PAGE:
Koalas are marsupials native to coastal regions of Australia. Marsupials are mammals, just like dogs, cats, and human beings. These mammals are called placental mammals. Unlike placental mammals, marsupials give birth to tiny, underdeveloped young. Female marsupials have a pouch on their bellies, which they can zip and unzip by using a special muscle. Baby marsupials stay protected in their mother's pouch instead of inside her body. Other marsupials include kangaroos, wallabies, wombats, and opossums.

Like all marsupial babies, baby koalas are called joeys. A koala joey is the size of a jellybean! It has no hair, no ears, and is blind. Joeys crawl into their mother's pouch immediately after birth, and stay there for about six months. That's about how long it takes for them to see, grow ears and hair, and walk (or waddle) on their own.

When they're about six months old, joeys venture out into the world, although they stay pretty close to their mother—usually by riding on her back, like this one.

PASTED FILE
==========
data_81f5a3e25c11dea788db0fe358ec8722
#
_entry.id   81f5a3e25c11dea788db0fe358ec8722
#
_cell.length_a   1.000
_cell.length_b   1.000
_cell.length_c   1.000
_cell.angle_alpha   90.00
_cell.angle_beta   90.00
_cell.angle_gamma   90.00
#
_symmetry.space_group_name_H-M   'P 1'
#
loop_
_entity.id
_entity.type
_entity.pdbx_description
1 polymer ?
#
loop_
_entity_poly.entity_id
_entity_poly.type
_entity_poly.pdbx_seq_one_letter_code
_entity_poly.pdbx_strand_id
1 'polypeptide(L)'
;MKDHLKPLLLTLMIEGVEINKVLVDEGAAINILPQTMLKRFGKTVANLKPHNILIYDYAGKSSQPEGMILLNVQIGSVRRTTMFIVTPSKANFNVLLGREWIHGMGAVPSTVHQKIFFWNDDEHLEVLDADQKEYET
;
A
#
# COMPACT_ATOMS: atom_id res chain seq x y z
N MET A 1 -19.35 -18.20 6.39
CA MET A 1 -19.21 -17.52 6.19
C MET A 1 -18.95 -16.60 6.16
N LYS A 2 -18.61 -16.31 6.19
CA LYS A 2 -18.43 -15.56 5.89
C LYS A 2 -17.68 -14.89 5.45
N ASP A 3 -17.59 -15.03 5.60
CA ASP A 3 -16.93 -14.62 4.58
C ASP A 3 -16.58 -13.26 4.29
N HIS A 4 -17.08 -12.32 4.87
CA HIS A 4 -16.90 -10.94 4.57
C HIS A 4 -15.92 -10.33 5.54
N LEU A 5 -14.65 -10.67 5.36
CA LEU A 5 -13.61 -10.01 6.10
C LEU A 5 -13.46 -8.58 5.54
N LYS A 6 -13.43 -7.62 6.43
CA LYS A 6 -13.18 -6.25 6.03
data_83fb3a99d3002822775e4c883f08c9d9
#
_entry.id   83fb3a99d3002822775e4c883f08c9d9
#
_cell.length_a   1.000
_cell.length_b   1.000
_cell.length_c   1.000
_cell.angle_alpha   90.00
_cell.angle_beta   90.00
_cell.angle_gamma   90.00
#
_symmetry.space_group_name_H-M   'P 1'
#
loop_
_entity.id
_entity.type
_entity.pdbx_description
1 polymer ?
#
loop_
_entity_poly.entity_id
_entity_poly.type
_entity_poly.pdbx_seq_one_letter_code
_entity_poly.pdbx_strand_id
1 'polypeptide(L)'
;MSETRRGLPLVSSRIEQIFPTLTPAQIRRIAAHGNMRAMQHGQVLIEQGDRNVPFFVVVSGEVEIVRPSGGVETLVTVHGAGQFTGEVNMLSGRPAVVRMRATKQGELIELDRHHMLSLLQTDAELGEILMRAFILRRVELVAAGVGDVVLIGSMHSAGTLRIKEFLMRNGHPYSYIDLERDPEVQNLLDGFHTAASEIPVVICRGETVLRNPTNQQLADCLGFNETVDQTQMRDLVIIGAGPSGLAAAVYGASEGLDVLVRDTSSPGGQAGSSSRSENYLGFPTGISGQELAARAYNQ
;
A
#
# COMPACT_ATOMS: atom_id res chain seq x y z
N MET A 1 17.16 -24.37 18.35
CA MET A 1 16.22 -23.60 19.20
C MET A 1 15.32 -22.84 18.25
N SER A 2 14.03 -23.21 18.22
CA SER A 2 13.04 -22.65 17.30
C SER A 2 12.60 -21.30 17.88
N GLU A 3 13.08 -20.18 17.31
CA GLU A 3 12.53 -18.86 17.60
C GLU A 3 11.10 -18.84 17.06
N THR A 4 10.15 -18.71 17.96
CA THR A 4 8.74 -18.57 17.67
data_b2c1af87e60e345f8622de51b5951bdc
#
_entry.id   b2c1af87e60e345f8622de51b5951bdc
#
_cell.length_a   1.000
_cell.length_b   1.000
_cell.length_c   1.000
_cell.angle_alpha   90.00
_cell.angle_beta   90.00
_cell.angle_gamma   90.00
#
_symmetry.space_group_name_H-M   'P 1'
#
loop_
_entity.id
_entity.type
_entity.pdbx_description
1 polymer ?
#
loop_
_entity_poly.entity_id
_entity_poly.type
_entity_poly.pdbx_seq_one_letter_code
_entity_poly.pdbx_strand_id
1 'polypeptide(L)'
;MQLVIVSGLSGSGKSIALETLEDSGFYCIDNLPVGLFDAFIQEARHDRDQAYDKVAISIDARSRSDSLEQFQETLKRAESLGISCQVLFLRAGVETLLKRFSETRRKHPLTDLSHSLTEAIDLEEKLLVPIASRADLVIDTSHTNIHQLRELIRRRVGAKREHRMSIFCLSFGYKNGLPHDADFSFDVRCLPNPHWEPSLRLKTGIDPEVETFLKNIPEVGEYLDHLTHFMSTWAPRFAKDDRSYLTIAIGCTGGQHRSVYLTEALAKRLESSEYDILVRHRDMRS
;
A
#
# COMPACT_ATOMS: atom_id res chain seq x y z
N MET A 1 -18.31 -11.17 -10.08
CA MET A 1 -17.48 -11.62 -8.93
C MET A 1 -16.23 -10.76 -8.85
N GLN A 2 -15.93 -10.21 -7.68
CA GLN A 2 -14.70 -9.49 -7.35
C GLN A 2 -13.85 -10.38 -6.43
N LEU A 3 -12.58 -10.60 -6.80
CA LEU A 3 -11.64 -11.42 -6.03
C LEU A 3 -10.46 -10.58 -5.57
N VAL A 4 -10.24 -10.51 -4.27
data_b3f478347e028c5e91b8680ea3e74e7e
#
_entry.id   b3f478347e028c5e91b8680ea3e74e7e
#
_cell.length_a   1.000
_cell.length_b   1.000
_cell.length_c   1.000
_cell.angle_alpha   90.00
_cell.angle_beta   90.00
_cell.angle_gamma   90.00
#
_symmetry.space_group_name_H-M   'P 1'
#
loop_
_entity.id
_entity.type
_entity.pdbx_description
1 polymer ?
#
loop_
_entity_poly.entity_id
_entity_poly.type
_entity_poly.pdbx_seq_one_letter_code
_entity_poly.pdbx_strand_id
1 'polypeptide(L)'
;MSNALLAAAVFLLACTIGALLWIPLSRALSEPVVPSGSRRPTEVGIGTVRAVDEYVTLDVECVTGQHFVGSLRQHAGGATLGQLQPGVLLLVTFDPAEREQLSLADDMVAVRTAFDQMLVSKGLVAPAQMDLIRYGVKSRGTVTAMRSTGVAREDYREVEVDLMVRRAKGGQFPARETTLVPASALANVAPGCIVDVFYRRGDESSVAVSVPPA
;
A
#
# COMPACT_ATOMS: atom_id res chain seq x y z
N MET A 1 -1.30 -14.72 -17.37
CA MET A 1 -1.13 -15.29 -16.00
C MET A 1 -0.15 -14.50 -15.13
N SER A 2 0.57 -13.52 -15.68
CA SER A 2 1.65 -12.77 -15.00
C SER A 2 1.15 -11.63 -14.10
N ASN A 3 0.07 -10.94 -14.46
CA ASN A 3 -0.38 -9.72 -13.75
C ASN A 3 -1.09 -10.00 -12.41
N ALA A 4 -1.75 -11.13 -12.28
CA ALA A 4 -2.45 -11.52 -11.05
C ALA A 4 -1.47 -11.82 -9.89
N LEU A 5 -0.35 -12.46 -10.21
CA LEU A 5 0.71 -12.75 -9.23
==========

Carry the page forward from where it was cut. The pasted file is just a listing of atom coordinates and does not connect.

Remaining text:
1. Where can you find koalas in the wild?

  2. Koalas are marsupials. What other animals are marsupials?

  3. What are baby koalas called?

  4. How long do baby koalas stay with their mothers?

blind
Adjective

unable to see.

Noun

edge of land along the sea or other large body of water.

immediately
Adverb

at once or quickly.

koala
Noun

medium-sized animal (marsupial) that lives almost entirely in eucalyptus trees, native to Australia.

mammal
Noun

animal with hair that gives birth to live offspring. Female mammals produce milk to feed their offspring.

marsupial
Noun

mammal that carries its young in a pouch on the mother's body.

muscle
Noun

tissue found in animals that expands and contracts, allowing movement.

placental mammal
Noun

animal (mammal) characterized by the fetus developing inside the body of the mother, in an organ called the placenta.